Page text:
EdMedia + Innovate Learning, in Montreal, Canada ISBN 978-1-880094-56-3 Publisher: Association for the Advancement of Computing in Education (AACE), Waynesville, NC
Both cognitive science and instructional design conceptualize creativity not as magical acts of inhuman genius, but rather as the result of heuristic frameworks, problem-solving strategies, and domain expertise. Implementing these theories in learning media has proven to be a problem. To help address this problem, we offer a critical study of a set of software applications that are highly successful at fostering creativity: design applications, such as Macromedia Flash and Adobe Photoshop. Using the methods of structural semiotics, we discover the underlying “grammar” of these applications and explicate how they foster creative activity. We apply a similar analysis to several foreign language learning programs to understand why they do not foster creativity. We conclude with a speculative exploration of ways the grammar of creative design applications could be introduced into designs for foreign language learning applications.
Bardzell, J. & Bardzell, S. (2005). Fostering Creativity in Learning Media: Applying Insights Learned From Creative Design Software. In P. Kommers & G. Richards (Eds.), Proceedings of ED-MEDIA 2005--World Conference on Educational Multimedia, Hypermedia & Telecommunications (pp. 907-915). Montreal, Canada: Association for the Advancement of Computing in Education (AACE). Retrieved March 22, 2019 from https://www.learntechlib.org/primary/p/20195/.
© 2005 Association for the Advancement of Computing in Education (AACE)
- Barthes, R. (1967). Système de la mode. Paris: Seuil.
- Bonk, C. & Reynolds, T. (1997). Learner-Centered Web Instruction for Higher-Order Thinking, Teamwork, and Apprenticeship. In B.H. Khan, ed., Web-Based Instruction (pp. 167-78). Inglewood Cliffs, New Jersey:
- Cornell, R. & Martin, B.L. (1997). The Role of Motivation in Web-Based Instruction. In B.H. Khan, ed., Web-Based Instruction (pp. 93-100). Inglewood Cliffs, New Jersey: Educational Technology Publications.
- Culler, J. (1975). Structuralist Poetics: Structuralism, Linguistics, and the Study of Literature. Ithaca: Cornell University Press.
- Eco, U. (1979). A Theory of Semiotics. Bloomington, Indiana: Indiana University Press.
- Foucault, M. (1965). Madness and Civilization: A History of Insanity in the Age of Reason. Richard Howard, trans. New York: Vintage.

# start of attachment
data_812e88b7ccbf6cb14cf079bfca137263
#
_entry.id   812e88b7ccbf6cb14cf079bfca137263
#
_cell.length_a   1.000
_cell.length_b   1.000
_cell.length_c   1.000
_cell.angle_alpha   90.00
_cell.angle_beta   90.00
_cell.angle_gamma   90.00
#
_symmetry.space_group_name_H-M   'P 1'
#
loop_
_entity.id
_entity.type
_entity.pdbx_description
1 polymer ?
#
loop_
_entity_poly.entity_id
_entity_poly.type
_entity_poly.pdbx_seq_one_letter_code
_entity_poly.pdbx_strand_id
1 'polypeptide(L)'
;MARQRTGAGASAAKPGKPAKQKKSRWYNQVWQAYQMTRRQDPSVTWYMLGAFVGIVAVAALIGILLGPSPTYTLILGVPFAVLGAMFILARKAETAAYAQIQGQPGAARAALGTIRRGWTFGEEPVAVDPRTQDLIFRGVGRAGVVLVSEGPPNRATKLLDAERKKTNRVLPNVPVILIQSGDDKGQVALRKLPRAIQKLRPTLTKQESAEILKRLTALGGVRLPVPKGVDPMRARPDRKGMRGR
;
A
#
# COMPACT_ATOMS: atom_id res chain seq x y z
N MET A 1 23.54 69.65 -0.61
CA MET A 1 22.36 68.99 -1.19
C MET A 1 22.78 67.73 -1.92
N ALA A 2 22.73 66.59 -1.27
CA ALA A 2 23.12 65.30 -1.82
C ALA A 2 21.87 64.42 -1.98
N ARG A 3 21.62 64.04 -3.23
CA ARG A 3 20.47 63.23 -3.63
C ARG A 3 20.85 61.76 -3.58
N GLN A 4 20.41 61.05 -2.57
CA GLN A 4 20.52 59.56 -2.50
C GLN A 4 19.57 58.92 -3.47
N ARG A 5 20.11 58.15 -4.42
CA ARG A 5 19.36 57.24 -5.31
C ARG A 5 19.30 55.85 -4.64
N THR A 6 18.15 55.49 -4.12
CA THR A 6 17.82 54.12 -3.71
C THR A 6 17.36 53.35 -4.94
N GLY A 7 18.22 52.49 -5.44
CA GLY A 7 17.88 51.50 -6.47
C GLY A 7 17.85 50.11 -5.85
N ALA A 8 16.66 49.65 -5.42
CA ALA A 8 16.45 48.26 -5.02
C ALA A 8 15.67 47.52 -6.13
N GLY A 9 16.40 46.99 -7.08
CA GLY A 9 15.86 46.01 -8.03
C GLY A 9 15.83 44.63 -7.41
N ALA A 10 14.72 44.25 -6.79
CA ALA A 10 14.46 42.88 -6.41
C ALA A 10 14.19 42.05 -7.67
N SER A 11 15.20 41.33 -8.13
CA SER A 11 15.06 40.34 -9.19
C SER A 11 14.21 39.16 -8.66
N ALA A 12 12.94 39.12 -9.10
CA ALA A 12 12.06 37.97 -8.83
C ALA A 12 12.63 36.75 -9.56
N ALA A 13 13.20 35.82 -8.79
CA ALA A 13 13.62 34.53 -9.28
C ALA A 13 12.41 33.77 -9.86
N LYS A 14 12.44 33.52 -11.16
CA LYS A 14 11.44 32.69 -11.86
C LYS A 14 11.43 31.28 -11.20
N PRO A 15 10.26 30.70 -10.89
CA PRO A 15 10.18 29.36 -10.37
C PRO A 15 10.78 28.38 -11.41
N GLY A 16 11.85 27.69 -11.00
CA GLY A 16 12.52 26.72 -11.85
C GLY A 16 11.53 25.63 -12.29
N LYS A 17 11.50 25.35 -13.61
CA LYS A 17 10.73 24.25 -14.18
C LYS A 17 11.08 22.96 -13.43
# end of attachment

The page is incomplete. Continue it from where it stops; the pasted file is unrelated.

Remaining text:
- Jakobson, R. (1960). Linguistics and Poetics. Style in Language, T. Sebeok, ed. Cambridge, Massachusetts: MIT Press.
- Manovich, L. (2001). Language of New Media. Cambridge, Massachusetts: MIT Press.
- Moore, M.G. & Kearsley, G. (1996). Distance Education: A Systems View. Belmont, CA: Wadsworth.
- Propp, V. (1958). Morphology of a Folktale. Bloomington, Indiana: Indiana University Press. Reisburg 2001 Cognition: Exploring the Science of the Mind. Second Edition. New York: Norton.
- Schank R.C. (2002). Designing World-Classe-Learning: How IBM, GE, Harvard business School, & Columbia University are Succeeding at e-Learning. New York: McGraw-Hill.
- Siegel, M., & Kirkley, S. (1997). Moving Toward the Digital Learning Environment: The Future of Web-Based Instruction. In B.H. Khan, ed., Web-Based Instruction (pp. 263-70). Inglewood Cliffs, New Jersey:
- Tresman, S. (2002). Towards a Strategy for Improved Student Retention in Programmes of Open, Distance Education: A Case Study from the Open University UK. International Review of Research in Open and Distance
These references have been extracted automatically and may have some errors. If you see a mistake in the references above, please contact email@example.com.
Fostering Creativity in a Qualitative Research Course Using BlackBoard with a Blended Learning Approach: Best Practices.
Fernando Mortera-Gutiérrez, Tecnológico de Monterrey, ITESM-CCM, Mexico
EdMedia + Innovate Learning 2007 (Jun 25, 2007) pp. 1678–1683
These links are based on references which have been extracted automatically and may have some errors. If you see a mistake, please contact firstname.lastname@example.org.